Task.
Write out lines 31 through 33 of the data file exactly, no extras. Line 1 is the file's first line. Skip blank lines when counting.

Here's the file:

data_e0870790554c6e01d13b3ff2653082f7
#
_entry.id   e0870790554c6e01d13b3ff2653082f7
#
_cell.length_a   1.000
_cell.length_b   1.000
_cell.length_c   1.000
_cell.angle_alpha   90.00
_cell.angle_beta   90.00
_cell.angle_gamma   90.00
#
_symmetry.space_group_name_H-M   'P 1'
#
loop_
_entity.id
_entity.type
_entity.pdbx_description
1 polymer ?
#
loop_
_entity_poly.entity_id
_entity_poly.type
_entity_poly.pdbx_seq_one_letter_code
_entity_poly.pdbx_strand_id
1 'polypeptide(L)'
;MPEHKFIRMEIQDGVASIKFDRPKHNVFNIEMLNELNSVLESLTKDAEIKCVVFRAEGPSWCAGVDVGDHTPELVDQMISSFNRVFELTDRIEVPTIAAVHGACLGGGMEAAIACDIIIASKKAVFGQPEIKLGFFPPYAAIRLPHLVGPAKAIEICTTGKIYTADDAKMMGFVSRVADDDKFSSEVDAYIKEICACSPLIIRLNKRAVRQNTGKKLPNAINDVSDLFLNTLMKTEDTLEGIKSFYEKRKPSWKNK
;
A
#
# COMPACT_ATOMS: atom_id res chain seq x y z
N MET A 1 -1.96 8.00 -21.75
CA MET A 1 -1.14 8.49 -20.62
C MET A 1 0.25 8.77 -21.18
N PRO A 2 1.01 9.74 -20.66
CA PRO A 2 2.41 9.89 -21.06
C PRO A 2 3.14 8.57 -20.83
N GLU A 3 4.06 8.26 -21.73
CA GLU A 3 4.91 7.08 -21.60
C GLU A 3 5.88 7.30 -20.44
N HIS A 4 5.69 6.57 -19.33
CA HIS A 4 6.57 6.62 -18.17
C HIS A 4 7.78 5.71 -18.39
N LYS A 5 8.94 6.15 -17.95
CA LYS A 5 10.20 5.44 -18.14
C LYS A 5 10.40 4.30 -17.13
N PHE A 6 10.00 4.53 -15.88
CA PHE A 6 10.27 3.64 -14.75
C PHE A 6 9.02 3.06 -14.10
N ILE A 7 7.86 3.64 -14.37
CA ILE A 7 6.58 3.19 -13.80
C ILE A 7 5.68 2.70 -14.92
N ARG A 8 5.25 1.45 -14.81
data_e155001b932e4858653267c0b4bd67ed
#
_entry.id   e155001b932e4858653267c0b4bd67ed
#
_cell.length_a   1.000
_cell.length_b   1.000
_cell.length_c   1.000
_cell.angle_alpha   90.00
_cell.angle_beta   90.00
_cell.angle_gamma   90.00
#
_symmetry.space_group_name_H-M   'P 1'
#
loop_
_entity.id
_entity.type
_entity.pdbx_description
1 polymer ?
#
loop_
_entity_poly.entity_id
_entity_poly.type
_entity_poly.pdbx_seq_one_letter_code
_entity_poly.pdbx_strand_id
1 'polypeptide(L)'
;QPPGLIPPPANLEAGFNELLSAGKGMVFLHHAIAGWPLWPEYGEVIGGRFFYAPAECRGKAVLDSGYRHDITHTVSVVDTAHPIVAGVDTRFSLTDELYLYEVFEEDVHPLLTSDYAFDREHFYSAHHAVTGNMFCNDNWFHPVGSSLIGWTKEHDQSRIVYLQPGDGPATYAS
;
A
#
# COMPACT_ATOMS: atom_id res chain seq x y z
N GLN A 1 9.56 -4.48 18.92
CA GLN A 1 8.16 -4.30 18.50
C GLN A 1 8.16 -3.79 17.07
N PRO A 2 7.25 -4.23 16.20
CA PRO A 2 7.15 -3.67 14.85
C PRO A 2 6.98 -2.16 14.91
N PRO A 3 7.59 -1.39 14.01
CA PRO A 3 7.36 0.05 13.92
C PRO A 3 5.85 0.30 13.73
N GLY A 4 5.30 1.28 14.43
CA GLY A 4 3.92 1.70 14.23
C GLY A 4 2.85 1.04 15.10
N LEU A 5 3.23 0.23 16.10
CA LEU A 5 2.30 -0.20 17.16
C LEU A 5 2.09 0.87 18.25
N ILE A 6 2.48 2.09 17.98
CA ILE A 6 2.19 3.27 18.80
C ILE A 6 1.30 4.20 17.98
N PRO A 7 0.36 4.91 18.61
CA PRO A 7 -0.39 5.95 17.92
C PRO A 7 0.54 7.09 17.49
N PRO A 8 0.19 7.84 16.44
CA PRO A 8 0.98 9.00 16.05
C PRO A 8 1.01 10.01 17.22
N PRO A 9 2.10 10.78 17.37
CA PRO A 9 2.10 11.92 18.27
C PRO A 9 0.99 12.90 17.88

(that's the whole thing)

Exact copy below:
N MET A 1 -1.96 8.00 -21.75
CA MET A 1 -1.14 8.49 -20.62
C MET A 1 0.25 8.77 -21.18